If the infant has difficulty breathing because of the swelling in the abdomen, they receive breathing assistance and extra oxygen. A nasogastric tube would also be inserted into the stomach to suck out any gasses or fluids. Antibiotics would also be administered in the case of infections by Necrotizing Enterocolitis bacteria.
In about 1 in 4 infants, NEC surgery might be needed to remove dead intestinal tissue and close up the perforation. In some infants, an ostomy procedure might also be performed to redirect stool by connecting the large intestine to the stoma and capturing the excrement in a bag outside the body. The bag will be removed once the baby has recovered and the intestines are reattached.
If the preemie is too young for surgery, weighs less than 1 pound, or is too sick, then a catheter will be placed in the abdomen to drain the fluids in the abdomen. Draining the fluids lessens the chances of infection and removes the gas. The procedure to close the perforation can be performed when the infant is a little older.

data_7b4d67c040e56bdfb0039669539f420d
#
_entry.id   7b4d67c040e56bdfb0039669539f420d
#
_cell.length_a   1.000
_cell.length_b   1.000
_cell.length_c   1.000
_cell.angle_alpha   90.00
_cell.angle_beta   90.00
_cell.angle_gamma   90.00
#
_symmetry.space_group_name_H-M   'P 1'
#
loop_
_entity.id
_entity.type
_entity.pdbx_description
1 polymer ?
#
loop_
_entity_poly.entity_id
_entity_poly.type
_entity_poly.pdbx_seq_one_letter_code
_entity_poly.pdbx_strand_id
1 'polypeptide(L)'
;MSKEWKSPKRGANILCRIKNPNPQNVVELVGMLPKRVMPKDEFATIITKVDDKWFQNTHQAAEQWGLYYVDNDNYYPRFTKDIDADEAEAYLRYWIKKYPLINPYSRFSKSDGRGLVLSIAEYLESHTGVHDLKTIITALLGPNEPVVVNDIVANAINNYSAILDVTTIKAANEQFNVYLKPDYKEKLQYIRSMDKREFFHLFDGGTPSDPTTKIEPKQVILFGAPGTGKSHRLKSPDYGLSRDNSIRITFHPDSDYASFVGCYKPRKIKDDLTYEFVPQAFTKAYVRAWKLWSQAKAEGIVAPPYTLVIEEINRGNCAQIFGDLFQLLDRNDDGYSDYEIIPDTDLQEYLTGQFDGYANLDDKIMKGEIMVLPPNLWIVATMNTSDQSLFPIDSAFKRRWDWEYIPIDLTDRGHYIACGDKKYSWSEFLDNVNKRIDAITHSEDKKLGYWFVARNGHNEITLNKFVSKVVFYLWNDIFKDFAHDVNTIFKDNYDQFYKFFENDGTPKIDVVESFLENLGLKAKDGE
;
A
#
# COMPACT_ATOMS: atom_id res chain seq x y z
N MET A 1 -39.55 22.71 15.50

Since the condition affects mostly premature babies, pregnant women with a high risk of preterm birth are given corticosteroid injection. The steroids help boost the fetus’s health and lessen their chances of having lung or intestinal problems.
NEC can become a serious and life-threatening condition without timely care. Most babies with the condition make a full recovery after treatment. In rare cases where the bowel is removed due to damage, babies experience malabsorption and life-long complications. However, the prognosis looks good with timely intervention and good care for most preterm infants diagnosed with the condition.
Premature babies have a weak immune system. Their organs are not fully developed to fight off infections and recover as well as full-term babies. A low supply of oxygen to the intestine because of difficult birth can also weaken the intestine making it more susceptible to tissue damage and infections.
About 8 in 10 babies with NEC survive but have long-term health problems. Surgical intervention can also lead to problems, such as short bowel syndrome, where the intestine is not long enough to absorb nutrients normally. Such children need to be fed the right amount of nutrients and need life-long care.
This post was last modified on September 9, 2021 11:32 pm